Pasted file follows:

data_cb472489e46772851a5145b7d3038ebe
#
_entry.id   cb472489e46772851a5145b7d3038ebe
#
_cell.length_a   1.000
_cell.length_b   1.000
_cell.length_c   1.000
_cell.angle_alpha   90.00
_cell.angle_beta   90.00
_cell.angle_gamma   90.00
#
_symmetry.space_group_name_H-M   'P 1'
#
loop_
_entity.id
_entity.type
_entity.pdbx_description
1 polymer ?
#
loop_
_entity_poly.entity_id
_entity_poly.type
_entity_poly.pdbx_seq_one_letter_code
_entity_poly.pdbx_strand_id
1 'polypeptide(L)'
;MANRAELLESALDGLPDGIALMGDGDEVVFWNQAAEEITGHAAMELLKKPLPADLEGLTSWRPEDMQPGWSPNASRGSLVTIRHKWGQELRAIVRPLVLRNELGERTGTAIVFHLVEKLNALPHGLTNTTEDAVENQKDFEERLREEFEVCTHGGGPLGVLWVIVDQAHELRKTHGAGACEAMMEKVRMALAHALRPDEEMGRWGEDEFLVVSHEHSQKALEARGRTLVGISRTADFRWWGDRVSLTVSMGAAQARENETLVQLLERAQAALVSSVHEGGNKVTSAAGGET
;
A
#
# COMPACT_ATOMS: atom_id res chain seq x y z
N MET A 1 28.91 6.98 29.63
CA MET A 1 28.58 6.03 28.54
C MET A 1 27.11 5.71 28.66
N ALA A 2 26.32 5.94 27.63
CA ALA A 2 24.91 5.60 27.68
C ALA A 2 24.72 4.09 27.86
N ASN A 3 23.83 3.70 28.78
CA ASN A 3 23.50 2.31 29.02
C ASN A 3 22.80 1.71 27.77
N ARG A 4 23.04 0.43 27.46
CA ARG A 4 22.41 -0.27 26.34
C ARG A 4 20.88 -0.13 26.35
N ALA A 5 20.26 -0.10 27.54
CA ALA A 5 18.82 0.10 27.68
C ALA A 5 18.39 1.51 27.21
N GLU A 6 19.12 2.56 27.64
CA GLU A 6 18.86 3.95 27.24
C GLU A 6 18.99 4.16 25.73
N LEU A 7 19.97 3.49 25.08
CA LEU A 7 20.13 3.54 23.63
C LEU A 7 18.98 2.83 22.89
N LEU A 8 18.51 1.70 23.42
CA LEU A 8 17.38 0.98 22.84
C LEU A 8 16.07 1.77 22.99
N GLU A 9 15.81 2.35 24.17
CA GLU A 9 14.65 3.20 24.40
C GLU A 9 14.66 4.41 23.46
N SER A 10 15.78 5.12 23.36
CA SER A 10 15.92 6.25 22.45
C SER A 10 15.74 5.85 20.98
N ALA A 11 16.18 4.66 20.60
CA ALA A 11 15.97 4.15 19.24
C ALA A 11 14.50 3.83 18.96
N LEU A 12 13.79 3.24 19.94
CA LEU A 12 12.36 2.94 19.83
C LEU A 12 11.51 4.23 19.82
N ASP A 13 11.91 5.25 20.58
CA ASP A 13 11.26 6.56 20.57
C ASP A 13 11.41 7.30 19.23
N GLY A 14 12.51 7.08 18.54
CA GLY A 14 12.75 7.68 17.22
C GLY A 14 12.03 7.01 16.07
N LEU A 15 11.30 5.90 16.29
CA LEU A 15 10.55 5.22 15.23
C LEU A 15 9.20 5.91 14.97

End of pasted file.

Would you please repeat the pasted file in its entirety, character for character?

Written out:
data_cb472489e46772851a5145b7d3038ebe
#
_entry.id   cb472489e46772851a5145b7d3038ebe
#
_cell.length_a   1.000
_cell.length_b   1.000
_cell.length_c   1.000
_cell.angle_alpha   90.00
_cell.angle_beta   90.00
_cell.angle_gamma   90.00
#
_symmetry.space_group_name_H-M   'P 1'
#
loop_
_entity.id
_entity.type
_entity.pdbx_description
1 polymer ?
#
loop_
_entity_poly.entity_id
_entity_poly.type
_entity_poly.pdbx_seq_one_letter_code
_entity_poly.pdbx_strand_id
1 'polypeptide(L)'
;MANRAELLESALDGLPDGIALMGDGDEVVFWNQAAEEITGHAAMELLKKPLPADLEGLTSWRPEDMQPGWSPNASRGSLVTIRHKWGQELRAIVRPLVLRNELGERTGTAIVFHLVEKLNALPHGLTNTTEDAVENQKDFEERLREEFEVCTHGGGPLGVLWVIVDQAHELRKTHGAGACEAMMEKVRMALAHALRPDEEMGRWGEDEFLVVSHEHSQKALEARGRTLVGISRTADFRWWGDRVSLTVSMGAAQARENETLVQLLERAQAALVSSVHEGGNKVTSAAGGET
;
A
#
# COMPACT_ATOMS: atom_id res chain seq x y z
N MET A 1 28.91 6.98 29.63
CA MET A 1 28.58 6.03 28.54
C MET A 1 27.11 5.71 28.66
N ALA A 2 26.32 5.94 27.63
CA ALA A 2 24.91 5.60 27.68
C ALA A 2 24.72 4.09 27.86
N ASN A 3 23.83 3.70 28.78
CA ASN A 3 23.50 2.31 29.02
C ASN A 3 22.80 1.71 27.77
N ARG A 4 23.04 0.43 27.46
CA ARG A 4 22.41 -0.27 26.34
C ARG A 4 20.88 -0.13 26.35
N ALA A 5 20.26 -0.10 27.54
CA ALA A 5 18.82 0.10 27.68
C ALA A 5 18.39 1.51 27.21
N GLU A 6 19.12 2.56 27.64
CA GLU A 6 18.86 3.95 27.24
C GLU A 6 18.99 4.16 25.73
N LEU A 7 19.97 3.49 25.08
CA LEU A 7 20.13 3.54 23.63
C LEU A 7 18.98 2.83 22.89
N LEU A 8 18.51 1.70 23.42
CA LEU A 8 17.38 0.98 22.84
C LEU A 8 16.07 1.77 22.99
N GLU A 9 15.81 2.35 24.17
CA GLU A 9 14.65 3.20 24.40
C GLU A 9 14.66 4.41 23.46
N SER A 10 15.78 5.12 23.36
CA SER A 10 15.92 6.25 22.45
C SER A 10 15.74 5.85 20.98
N ALA A 11 16.18 4.66 20.60
CA ALA A 11 15.97 4.15 19.24
C ALA A 11 14.50 3.83 18.96
N LEU A 12 13.79 3.24 19.94
CA LEU A 12 12.36 2.94 19.83
C LEU A 12 11.51 4.23 19.82
N ASP A 13 11.91 5.25 20.58
CA ASP A 13 11.26 6.56 20.57
C ASP A 13 11.41 7.30 19.23
N GLY A 14 12.51 7.08 18.54
CA GLY A 14 12.75 7.68 17.22
C GLY A 14 12.03 7.01 16.07
N LEU A 15 11.30 5.90 16.29
CA LEU A 15 10.55 5.22 15.23
C LEU A 15 9.20 5.91 14.97